Photo courtesy of Irene Young Photography.
Photo courtesy of Irene Young Photography.
Tammy Hall |

The 4 part video / podcast series features music from jazz, hip hop, Mexican, and Chinese cultures.

By Michael P Coleman

In the midst of a socially distant global pandemic, The San Francisco Symphony has miraculously managed to bring us a little closer together with Currents.

The superb, four episode digital series shares the music and tells the stories of a variety of Bay Area communities, while highlighting the influences of jazz, hip hop, Mexican, and Chinese cultures. The series is available via video or podcast.

In all honesty, I expected to be moved by Currents’ jazz and hip hop episodes. I did not expect to tear up during the Mexican and Chinese segments, as I did this morning. The series reminded me that music is the ultimate unifier.

“Once people have heard music from another culture, they tend to integrate it into what they’re doing,” says Michael Morgan, curator & host of Currents.

Morgan also is the Music Director at the Oakland Symphony and Artistic Director of the Oakland Youth Orchestra. He’s been connected with the San Francisco Symphony since 1994, when he first led Concerts For Kids performances.

“I am thrilled to be helping the San Francisco Symphony share all the wonderful things they do with a wider and more diverse audience,” Morgan says. “In this series, an array of Bay Area artists perform with members of the SF Symphony and we visit locations that played a role in the creation of these various styles of music, all of which together are part of the musical atmosphere of San Francisco. With the Symphony, we have musicians with almost every musical interest. We wanted to share our broad interests with our audience, old and new.”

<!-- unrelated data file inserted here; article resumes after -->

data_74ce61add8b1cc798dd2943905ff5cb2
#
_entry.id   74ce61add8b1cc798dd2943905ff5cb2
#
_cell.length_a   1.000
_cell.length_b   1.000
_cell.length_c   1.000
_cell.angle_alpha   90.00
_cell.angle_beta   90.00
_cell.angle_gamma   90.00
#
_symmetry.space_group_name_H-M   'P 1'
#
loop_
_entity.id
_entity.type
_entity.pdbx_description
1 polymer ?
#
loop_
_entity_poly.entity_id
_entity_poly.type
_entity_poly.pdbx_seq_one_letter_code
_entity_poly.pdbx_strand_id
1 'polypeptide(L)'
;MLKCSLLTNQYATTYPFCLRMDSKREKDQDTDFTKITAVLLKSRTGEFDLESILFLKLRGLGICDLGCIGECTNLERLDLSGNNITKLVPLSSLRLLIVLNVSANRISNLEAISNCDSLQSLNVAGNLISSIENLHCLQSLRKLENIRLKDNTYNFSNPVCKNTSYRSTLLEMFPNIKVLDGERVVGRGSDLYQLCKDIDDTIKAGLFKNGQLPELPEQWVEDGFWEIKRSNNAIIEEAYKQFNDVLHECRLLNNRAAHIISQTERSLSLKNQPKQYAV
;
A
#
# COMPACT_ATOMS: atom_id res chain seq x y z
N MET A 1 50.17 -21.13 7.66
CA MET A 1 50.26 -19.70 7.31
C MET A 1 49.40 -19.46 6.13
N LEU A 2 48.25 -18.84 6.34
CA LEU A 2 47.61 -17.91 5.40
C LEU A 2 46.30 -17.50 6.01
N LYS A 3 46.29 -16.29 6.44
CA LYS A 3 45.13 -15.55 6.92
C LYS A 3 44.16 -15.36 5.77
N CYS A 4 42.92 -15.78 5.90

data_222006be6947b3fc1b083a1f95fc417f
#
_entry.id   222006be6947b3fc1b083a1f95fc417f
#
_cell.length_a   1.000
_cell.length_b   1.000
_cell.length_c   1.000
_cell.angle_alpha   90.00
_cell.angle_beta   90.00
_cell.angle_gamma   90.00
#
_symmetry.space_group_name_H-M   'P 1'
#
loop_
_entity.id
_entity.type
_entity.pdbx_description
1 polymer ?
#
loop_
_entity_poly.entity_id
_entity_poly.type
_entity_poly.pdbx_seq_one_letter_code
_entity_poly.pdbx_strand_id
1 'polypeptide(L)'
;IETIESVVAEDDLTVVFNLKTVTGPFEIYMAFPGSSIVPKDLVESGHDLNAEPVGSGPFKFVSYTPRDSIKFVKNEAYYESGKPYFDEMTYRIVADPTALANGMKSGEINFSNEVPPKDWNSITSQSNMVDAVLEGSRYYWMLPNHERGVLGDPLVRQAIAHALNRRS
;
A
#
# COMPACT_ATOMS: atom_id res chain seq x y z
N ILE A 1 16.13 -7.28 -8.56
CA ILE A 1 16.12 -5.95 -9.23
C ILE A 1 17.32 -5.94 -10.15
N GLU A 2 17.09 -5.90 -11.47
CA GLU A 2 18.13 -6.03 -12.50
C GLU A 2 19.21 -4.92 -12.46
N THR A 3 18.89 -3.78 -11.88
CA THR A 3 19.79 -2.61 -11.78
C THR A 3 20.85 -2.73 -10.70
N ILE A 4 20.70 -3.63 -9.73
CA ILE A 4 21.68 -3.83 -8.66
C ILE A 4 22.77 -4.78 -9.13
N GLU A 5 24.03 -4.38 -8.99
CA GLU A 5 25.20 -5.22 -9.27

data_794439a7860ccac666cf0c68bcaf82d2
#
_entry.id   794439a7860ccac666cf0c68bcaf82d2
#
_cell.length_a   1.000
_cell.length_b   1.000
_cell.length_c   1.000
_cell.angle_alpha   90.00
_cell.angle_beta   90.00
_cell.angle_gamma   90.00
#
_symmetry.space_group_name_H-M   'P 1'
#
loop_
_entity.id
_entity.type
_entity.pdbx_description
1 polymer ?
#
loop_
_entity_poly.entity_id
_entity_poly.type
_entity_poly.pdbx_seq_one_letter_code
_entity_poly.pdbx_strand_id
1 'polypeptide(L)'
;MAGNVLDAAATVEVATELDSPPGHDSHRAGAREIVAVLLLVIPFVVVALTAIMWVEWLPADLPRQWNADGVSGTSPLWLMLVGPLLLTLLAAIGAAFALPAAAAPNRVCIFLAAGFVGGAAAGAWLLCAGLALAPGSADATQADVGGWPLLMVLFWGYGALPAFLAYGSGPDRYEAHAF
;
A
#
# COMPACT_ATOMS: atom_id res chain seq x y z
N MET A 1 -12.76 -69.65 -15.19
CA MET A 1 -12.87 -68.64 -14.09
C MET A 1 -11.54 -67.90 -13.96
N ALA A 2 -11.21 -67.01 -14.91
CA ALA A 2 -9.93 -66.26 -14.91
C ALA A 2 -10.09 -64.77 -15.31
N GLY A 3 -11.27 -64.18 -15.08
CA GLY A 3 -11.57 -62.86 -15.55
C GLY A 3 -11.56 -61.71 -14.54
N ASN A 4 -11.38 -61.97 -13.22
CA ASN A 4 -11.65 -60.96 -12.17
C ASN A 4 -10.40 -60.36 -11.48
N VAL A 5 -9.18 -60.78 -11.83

The SF Symphony is sure the attract new fans with Currents. It’s hard to pick a favorite episode of the four, but I have to tell you about pianist Tammy L. Hall, who’s featured in the series’ Episode II — Bay Area Blue Notes.

“Jazz is honest, and all inclusive,” Hall says. “It’s radical. It’s about the truth. Jazz is black American music. And jazz is an honor for me to be able to express.”

Read MPC’s full feature, and hear more from Hall — including the moment in Currents when she really connected with the writer!  

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 Michael P Coleman is a freelance writer who, as a kid, talked to strangers and got punished. Today, he talks to strangers and gets published.  Follow his blog, his IG and his Twitter

 

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